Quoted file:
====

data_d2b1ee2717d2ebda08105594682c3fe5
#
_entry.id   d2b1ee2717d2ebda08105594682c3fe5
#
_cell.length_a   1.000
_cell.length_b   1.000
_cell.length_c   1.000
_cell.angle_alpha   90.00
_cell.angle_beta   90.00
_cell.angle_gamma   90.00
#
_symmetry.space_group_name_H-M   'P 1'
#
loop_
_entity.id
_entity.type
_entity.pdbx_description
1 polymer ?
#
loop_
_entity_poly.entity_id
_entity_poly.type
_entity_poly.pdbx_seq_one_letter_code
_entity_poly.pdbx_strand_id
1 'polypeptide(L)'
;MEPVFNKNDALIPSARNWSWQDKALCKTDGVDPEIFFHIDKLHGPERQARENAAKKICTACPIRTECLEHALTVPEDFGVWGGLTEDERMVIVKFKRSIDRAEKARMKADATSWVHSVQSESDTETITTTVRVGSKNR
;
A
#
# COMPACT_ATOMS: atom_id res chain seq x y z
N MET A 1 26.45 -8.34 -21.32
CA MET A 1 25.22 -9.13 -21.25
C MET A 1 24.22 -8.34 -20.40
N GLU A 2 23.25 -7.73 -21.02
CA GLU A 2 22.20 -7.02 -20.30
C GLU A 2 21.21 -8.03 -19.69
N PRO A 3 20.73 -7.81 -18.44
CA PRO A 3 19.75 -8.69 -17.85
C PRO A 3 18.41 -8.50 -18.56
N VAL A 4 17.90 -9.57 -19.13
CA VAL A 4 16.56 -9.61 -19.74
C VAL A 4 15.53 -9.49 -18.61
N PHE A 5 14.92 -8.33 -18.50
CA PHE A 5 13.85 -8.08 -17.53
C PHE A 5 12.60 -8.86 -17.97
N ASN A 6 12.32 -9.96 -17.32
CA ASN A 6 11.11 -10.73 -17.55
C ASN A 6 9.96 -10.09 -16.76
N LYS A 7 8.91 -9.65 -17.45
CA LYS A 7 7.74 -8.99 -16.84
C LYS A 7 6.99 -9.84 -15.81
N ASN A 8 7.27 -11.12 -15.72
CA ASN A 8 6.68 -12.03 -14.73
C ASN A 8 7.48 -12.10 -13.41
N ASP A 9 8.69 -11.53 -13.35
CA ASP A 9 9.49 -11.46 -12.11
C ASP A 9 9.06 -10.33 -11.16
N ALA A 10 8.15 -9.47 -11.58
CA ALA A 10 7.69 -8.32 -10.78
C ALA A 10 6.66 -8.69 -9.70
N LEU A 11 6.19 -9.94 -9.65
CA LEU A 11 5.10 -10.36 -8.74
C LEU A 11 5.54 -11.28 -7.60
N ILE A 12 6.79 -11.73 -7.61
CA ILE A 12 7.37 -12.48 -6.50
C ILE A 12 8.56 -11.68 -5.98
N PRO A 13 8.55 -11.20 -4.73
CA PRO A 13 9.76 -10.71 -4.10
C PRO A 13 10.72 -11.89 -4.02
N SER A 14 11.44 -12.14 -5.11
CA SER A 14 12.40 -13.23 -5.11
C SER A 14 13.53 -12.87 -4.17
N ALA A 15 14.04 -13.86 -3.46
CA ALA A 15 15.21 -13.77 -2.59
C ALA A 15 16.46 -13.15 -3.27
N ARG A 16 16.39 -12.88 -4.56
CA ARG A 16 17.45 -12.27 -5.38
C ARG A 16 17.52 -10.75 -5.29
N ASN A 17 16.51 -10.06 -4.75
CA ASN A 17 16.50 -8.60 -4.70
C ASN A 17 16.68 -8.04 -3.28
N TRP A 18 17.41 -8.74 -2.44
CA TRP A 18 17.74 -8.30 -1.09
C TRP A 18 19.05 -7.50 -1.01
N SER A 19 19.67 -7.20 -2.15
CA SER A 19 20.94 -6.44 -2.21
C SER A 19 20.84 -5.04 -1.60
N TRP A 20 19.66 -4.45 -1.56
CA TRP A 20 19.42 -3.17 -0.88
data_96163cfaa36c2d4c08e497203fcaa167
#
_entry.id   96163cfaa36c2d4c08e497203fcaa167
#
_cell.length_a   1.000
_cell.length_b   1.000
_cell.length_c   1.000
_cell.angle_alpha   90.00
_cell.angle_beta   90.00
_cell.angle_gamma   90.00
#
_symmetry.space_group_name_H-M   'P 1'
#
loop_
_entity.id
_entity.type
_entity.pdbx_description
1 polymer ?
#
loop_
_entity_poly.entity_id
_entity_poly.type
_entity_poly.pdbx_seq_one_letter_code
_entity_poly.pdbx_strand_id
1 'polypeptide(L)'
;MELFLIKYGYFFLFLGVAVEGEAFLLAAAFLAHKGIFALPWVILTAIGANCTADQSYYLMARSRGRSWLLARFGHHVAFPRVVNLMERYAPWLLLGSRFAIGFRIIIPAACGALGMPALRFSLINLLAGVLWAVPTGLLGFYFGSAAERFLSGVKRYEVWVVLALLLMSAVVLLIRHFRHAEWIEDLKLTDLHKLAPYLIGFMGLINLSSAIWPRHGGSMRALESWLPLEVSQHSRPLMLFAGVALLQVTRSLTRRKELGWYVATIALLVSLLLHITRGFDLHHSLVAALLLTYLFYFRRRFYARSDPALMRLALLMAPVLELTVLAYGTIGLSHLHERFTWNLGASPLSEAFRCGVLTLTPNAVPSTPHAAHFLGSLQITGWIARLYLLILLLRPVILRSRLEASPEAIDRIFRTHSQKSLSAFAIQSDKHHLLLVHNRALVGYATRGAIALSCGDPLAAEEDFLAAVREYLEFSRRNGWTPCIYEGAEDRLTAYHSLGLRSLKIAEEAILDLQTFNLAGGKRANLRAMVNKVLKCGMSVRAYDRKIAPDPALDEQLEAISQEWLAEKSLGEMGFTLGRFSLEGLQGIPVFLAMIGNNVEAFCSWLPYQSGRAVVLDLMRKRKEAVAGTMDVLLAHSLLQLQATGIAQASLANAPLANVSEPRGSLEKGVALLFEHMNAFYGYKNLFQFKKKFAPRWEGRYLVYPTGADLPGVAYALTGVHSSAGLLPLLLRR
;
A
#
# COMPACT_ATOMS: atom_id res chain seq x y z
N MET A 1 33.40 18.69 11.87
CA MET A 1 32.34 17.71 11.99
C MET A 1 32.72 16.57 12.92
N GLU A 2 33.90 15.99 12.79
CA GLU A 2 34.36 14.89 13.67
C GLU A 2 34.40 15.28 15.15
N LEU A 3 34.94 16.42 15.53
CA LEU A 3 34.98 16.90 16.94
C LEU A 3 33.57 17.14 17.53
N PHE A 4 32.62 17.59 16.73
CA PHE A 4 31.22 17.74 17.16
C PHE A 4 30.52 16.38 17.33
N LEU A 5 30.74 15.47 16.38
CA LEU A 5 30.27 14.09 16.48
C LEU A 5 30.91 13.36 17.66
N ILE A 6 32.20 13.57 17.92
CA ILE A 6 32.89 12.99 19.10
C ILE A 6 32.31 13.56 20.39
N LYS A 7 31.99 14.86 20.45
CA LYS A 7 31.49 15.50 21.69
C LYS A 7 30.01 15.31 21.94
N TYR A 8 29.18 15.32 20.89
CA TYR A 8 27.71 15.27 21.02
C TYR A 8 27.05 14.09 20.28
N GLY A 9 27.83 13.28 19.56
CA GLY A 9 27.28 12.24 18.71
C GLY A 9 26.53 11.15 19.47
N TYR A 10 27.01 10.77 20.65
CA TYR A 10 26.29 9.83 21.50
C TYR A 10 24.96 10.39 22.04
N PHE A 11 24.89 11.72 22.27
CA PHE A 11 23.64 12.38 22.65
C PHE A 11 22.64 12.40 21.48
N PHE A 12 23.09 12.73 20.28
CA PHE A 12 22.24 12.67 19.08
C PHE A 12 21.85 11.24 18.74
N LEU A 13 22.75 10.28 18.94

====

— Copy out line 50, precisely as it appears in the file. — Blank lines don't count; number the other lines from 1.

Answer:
CA LYS A 7 7.74 -8.99 -16.84